Arlington, VA – In 2003, ECDC opened its African Community Center (ACC) branch office in Las Vegas. For 16 years, the ACC and its multicultural, multilingual staff have been welcoming and resettling refugees and helping them become economically self-sufficient members of the community.
Redda Mehari, the agency’s first director, brought 33 years of experience in refugee programs, as well as a commitment to helping refugee newcomers to the U.S. from around the world, to his leadership at the ACC in Las Vegas. Mr. Mehari, who retired in December, worked with ECDC for 11 years—seven of those years in Las Vegas. We thank him for his years of dedicated service and making a difference in the lives of so many members of the Las Vegas community.
Today, ECDC and the staff at the ACC/Las Vegas welcome the agency’s new managing director Milan Devetak, who returns to the agency where he worked as its Resettlement Manager from 2015 to 2015. Over the past three years, Mr. Devetek worked first as the Manager of Resettlement at Catholic Charities of Southern Nevada and then as Director of Resettlement Services.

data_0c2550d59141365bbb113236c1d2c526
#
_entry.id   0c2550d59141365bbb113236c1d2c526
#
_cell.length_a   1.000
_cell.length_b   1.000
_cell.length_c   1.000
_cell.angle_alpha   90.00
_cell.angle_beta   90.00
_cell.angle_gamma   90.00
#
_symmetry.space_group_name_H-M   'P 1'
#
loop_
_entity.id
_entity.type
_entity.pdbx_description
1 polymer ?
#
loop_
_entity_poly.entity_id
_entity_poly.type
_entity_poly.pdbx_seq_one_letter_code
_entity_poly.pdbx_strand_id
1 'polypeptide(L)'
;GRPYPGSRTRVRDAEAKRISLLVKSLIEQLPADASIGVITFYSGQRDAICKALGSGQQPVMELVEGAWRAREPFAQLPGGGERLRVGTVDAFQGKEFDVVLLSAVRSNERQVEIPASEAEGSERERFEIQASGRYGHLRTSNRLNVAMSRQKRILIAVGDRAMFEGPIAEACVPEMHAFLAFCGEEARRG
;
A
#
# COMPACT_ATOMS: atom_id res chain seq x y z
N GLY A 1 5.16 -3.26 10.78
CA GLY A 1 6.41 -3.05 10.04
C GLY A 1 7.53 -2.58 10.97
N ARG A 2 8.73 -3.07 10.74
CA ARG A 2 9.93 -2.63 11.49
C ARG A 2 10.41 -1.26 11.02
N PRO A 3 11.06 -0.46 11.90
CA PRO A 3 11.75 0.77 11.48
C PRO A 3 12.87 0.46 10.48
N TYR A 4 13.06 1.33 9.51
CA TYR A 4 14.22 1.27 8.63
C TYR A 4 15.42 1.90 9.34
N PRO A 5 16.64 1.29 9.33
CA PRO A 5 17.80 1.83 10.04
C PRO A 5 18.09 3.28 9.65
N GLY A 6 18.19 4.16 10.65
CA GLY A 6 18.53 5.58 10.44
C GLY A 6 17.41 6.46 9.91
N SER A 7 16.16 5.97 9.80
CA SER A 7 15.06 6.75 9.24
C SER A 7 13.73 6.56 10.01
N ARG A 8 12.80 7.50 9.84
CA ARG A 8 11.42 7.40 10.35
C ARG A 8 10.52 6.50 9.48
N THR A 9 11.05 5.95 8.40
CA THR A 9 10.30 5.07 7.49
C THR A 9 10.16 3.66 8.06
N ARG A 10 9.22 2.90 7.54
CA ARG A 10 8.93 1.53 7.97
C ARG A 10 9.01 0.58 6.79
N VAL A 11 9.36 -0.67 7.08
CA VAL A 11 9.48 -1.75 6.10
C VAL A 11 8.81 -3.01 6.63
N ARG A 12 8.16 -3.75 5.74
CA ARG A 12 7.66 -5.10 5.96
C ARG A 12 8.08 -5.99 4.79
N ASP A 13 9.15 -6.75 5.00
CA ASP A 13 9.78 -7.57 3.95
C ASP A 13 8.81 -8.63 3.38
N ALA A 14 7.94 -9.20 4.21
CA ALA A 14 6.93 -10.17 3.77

Prior to supervising refugee programs, Mr. Devetak worked directly with newcomers, teaching English and providing adult literacy services. He has a deep understanding of the process refugees have to go through to be resettled in the United States. He received a B.A. in Business Administration from the University of Nevada/Las Vegas, College of Business.
Dr. Tsehaye Teferra, ECDC’s President and CEO, said “We are pleased Mr. Devetak is rejoining the ACC and ask for your support of his efforts and energy to enhance and increase the agency’s effectiveness and outreach to members of the Las Vegas community.
ECDC is one of nine resettlement agencies working in partnership with the Department of State and the Office of Refugee Resettlement to provide initial placement and support services to refugees being resettled in the United States. ECDC promotes cultural, educational and socio-economic development programs to assist refugees and immigrants in becoming productive members of their new homeland.